On-line version ISSN 2309-8392
Print version ISSN 0018-229X
PEIRES, Jeff. Shaka the Great. Historia [online]. 2009, vol.54, n.1, pp.159-179. ISSN 2309-8392.
Recognising the unavoidable bias of colonial sources, the article reassesses the personality and career of Shaka by means of oral tradition alone. In doing so, it explicitly rejects the opinion, currently prevalent in South African studies, that oral historical narratives are nothing more than a variant of oral narratives generally in favour of the view that oral historical narratives possess underlying invariant structural elements. The body of the article consists of a structural analysis of the oral historical narratives concerning Shaka's accession to power and his role in the death of his mother Nandi. Shaka emerges from this analysis as a distinctive figure who intervened decisively in the history of the Zulu kingdom. The extraordinary violence of his reign and the abrupt break with social norms inherent in his abolition of circumcision must be explained in terms of his ultimate objective of destroying the family and replacing it with an entirely new social organism based on the state. Dingane, by assassinating Shaka, prevented him from realising his ambitions, and it is Dingane, not Shaka, who must be seen as the true founder of the mature Zulu state.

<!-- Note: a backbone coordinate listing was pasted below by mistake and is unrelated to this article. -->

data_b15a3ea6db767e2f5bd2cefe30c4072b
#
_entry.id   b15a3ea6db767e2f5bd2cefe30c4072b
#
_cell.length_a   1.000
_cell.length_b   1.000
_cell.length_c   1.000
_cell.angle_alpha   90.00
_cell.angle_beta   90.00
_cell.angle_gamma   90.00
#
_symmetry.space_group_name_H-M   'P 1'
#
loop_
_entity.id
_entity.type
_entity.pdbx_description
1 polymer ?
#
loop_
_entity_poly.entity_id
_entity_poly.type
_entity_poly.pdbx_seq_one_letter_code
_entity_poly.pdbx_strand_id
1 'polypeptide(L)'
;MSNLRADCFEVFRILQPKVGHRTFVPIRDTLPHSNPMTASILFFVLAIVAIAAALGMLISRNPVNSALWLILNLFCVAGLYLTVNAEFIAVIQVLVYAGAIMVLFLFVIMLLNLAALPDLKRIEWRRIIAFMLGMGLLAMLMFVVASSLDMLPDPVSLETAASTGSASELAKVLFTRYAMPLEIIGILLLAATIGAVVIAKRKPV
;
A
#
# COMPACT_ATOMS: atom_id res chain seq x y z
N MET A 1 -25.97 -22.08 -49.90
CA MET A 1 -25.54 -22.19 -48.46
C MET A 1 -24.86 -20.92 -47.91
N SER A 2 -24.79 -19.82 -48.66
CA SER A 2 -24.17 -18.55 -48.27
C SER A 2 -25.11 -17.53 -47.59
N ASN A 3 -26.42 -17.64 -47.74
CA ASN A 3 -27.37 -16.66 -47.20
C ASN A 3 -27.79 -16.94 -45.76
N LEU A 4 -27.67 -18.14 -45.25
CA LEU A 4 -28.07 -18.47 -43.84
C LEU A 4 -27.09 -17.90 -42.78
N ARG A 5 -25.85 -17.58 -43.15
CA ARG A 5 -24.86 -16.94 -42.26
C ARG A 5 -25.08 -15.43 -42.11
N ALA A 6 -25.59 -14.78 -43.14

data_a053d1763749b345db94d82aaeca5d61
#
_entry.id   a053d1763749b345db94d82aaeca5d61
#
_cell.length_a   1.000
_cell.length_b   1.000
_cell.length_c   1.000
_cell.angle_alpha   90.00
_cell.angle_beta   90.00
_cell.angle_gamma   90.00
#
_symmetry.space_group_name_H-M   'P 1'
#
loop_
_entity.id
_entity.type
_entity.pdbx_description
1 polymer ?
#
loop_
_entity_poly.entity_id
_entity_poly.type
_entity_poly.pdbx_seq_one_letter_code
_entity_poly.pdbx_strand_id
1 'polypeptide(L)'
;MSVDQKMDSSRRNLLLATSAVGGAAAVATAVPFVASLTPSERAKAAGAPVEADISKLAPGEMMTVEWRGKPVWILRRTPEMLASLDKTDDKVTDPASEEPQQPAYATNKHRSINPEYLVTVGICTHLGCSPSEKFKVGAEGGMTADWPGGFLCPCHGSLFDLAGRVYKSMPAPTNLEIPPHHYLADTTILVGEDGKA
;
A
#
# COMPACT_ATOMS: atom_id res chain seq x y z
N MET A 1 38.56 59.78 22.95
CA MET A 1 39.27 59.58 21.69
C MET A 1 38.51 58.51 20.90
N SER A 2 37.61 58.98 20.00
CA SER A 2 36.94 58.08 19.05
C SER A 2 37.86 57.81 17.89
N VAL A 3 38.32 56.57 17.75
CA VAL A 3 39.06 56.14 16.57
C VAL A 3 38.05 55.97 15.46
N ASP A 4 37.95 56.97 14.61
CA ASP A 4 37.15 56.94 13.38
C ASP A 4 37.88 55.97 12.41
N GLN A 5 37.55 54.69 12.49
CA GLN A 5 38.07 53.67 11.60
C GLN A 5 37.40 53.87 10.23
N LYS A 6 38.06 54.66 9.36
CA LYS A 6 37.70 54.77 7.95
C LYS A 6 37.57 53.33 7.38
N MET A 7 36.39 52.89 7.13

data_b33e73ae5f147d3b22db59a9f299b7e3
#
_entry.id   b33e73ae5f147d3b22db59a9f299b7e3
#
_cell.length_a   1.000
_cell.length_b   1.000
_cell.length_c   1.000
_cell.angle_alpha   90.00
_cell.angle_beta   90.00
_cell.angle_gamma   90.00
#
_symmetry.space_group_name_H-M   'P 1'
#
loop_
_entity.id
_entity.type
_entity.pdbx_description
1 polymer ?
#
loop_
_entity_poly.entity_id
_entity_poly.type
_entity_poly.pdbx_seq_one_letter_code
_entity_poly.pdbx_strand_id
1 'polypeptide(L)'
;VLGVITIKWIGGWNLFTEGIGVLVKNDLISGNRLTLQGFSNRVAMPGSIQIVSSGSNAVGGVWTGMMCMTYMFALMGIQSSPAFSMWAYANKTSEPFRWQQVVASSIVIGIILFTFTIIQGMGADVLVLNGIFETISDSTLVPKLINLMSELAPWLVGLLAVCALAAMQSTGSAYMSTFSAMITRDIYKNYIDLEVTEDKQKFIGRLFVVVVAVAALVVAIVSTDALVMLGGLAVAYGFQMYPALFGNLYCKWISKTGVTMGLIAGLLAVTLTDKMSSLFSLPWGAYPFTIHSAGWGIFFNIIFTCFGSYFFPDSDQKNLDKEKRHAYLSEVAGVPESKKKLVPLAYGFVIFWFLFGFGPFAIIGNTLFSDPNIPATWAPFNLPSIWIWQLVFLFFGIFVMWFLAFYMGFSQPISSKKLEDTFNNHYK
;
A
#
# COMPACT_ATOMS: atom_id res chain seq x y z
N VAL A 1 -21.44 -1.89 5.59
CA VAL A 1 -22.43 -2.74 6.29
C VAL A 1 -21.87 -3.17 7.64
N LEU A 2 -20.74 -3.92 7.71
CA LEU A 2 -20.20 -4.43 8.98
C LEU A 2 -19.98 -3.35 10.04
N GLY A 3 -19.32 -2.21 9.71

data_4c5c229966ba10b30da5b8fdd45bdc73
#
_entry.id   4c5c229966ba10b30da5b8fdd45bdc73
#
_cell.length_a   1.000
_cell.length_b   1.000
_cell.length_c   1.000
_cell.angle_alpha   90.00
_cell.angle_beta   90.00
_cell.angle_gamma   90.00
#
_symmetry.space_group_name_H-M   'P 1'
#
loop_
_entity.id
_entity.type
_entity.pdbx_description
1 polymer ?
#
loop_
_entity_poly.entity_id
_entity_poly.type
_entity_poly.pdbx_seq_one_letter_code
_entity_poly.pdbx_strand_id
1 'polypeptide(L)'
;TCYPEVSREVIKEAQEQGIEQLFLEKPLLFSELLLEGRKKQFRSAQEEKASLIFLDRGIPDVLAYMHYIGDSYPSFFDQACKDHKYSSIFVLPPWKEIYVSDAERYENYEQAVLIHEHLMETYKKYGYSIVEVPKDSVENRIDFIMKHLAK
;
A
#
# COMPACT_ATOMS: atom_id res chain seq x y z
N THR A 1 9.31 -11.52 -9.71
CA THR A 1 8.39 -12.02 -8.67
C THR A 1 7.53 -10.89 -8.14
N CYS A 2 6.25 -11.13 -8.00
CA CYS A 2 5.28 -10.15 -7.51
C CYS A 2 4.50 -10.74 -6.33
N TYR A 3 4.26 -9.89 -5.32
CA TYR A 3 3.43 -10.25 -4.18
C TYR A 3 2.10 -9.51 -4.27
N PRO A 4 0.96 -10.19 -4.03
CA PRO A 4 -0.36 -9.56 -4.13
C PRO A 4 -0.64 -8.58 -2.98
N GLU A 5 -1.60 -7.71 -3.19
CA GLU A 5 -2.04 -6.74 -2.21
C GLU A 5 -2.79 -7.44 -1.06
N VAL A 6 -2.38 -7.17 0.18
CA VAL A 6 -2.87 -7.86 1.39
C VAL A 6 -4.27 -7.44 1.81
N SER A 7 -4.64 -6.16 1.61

Keywords : Carolyn Hamilton; child soldiers; circumcision; Dan Wylie; Dingane; historiography; Isabel Hofmeyr; James Stuart Archive; legitimacy; mfecane debate; Nandi; oral historical narratives; oral narrative; oral tradition; regimes of terror; representation; Senzangakhona; Shaka; South African historiography; state formation; structural analysis; Zulu.